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Dutch public art scene is popping

From an angel drifting over Amsterdam to Stanley Brown’s square boxes, street art is hot. Public artworks are sprouting up like mushrooms.

Tom van Gestel, artistic director of the Foundation for Art and Public Domain (SKOR), has taken RNW on an exclusive tour around some of the best works.

2CV
A tipped-over, burnt-out Citroën 2CV is nestled comfortably in a newly built neighbourhood near Utrecht. The artist, Fernando Sanchez Castillo, calls it an “ode to democracy”, explaining that Barricade honours people who fight against injustice and oppression. The work was inspired by the student riots of 1968.

Cathedral
About 30 km from Utrecht is the Flevopolder, an artificially-created island. The endlessly flat landscape is broken only by a stand of 178 poplar trees that have been carefully planted to mimic the pillars supporting the cathedral of Rheims, where the kings of France were once crowned. Marinus Boezem started the Gothic Growing Project or Green Cathedral 24 years ago in order to give Almere, known as a ‘town without history,’ the allure of the middle ages.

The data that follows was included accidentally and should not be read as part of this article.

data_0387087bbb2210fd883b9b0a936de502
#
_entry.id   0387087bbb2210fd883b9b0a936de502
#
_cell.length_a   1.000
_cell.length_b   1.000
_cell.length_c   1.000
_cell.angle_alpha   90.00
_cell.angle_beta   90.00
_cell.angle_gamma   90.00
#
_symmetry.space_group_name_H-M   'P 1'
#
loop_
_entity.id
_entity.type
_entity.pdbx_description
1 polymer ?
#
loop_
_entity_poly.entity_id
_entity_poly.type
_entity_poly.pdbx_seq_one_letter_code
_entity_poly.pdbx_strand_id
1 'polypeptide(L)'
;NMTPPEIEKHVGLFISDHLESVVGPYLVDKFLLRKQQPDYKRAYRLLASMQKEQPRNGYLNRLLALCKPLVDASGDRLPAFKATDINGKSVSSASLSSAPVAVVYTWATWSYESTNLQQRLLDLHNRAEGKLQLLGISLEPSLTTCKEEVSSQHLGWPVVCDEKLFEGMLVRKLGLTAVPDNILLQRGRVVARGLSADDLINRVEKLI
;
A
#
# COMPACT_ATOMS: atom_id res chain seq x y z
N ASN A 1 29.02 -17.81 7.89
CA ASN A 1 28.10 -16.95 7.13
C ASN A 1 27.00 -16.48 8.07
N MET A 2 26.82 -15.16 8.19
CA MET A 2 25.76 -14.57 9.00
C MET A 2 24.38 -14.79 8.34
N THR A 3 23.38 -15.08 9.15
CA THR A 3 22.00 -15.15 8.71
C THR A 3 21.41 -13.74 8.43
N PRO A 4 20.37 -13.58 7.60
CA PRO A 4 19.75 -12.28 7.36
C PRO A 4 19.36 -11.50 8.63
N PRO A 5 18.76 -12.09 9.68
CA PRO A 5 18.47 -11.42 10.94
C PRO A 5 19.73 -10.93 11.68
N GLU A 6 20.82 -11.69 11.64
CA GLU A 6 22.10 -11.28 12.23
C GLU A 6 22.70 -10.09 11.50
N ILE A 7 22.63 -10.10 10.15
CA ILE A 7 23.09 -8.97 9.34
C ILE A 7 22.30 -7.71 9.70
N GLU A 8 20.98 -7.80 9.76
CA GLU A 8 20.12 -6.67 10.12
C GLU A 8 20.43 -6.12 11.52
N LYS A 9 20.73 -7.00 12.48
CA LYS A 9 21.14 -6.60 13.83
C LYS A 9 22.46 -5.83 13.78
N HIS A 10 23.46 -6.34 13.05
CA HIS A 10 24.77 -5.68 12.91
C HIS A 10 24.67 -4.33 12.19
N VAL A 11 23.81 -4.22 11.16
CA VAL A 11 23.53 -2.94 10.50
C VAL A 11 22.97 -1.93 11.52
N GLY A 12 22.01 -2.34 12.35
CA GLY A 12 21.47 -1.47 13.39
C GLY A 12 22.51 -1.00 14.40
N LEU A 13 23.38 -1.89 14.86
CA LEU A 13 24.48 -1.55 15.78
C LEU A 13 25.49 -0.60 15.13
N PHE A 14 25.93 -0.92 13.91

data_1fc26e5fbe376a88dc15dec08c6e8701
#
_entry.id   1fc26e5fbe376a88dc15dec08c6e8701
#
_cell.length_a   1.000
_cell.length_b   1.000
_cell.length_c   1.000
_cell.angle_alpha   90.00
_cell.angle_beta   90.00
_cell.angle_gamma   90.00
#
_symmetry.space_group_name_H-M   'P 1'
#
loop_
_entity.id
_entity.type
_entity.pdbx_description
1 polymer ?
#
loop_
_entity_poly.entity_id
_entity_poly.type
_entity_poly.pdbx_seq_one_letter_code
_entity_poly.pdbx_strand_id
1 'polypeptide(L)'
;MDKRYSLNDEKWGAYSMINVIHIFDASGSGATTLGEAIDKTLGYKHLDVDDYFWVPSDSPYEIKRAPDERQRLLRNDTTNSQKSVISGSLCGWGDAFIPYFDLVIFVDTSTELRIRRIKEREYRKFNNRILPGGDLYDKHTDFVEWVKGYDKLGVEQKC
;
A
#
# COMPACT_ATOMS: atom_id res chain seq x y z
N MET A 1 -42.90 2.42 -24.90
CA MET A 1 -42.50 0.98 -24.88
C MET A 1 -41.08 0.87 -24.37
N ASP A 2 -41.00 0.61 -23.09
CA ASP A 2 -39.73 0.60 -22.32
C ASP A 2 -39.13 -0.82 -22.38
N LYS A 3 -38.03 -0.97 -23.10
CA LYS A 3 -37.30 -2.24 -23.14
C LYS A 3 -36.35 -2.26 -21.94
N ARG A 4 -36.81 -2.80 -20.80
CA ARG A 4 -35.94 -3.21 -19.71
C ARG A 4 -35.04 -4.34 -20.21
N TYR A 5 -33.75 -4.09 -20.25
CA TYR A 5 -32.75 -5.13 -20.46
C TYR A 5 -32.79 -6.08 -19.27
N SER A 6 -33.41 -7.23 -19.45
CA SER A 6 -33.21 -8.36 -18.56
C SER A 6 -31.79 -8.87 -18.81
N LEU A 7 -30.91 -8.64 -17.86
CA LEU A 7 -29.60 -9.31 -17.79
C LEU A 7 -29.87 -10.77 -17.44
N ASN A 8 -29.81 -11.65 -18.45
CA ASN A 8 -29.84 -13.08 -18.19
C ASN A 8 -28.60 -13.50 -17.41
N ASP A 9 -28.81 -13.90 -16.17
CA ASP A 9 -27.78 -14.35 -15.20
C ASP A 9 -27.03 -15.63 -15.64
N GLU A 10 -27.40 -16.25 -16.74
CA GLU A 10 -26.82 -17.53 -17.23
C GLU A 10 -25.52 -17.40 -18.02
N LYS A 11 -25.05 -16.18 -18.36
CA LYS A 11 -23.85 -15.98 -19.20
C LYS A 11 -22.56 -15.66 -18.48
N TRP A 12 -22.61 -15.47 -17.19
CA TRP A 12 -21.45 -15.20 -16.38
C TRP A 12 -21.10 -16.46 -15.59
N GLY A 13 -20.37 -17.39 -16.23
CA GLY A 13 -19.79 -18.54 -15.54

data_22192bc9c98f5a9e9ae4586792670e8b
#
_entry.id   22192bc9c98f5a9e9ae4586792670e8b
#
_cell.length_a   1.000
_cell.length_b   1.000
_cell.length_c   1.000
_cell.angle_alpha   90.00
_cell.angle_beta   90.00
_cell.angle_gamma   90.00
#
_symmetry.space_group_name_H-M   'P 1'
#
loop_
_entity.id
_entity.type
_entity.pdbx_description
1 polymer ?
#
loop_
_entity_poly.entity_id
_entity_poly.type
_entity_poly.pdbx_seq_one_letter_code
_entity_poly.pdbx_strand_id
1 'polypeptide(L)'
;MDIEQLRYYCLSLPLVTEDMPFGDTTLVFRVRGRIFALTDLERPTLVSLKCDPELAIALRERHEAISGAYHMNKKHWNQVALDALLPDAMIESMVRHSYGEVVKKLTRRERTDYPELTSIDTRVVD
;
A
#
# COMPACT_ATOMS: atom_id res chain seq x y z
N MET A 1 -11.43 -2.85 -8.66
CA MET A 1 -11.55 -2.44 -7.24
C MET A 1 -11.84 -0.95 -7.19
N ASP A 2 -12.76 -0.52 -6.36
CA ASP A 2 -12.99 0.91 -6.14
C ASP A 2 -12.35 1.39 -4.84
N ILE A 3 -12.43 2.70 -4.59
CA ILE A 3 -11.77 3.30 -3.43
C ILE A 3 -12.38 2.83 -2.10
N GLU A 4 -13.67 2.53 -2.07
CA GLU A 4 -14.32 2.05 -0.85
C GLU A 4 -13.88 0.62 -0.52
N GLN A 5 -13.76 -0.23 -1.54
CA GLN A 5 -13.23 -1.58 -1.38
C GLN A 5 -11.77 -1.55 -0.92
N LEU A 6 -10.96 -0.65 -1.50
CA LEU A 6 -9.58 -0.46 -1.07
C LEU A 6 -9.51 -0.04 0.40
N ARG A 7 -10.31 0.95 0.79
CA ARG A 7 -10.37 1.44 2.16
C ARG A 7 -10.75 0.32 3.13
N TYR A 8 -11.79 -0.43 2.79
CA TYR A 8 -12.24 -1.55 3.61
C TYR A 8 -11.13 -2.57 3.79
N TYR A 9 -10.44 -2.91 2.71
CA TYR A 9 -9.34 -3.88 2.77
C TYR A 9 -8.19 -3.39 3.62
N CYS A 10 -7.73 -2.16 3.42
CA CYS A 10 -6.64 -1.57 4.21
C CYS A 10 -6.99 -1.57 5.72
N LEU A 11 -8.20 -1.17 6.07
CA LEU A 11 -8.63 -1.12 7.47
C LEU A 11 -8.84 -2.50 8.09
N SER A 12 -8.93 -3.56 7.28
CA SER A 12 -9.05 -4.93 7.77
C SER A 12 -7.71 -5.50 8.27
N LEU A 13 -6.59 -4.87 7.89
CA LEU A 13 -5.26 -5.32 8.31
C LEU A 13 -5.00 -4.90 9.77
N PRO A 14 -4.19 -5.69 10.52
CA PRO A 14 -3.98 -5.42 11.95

These are just 2 examples of public art in the Netherlands. Now Amsterdam, as well as 2 provinces in the north and south of the country, have initiated an annual public art prize in order to stimulate the displays.

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This article is part of the RNW archive. RNW is the former Radio Netherlands Worldwide or Wereldomroep, which was founded as the Dutch international public broadcaster in 1947. In 2011 Dutch government’s decided to cut funding and shift RNW in 2013 from the ministry of Education, Culture and Science to the ministry of Foreign Affairs. More information about RNW’s current activities can be found at http://www.rnw.org/about-rnw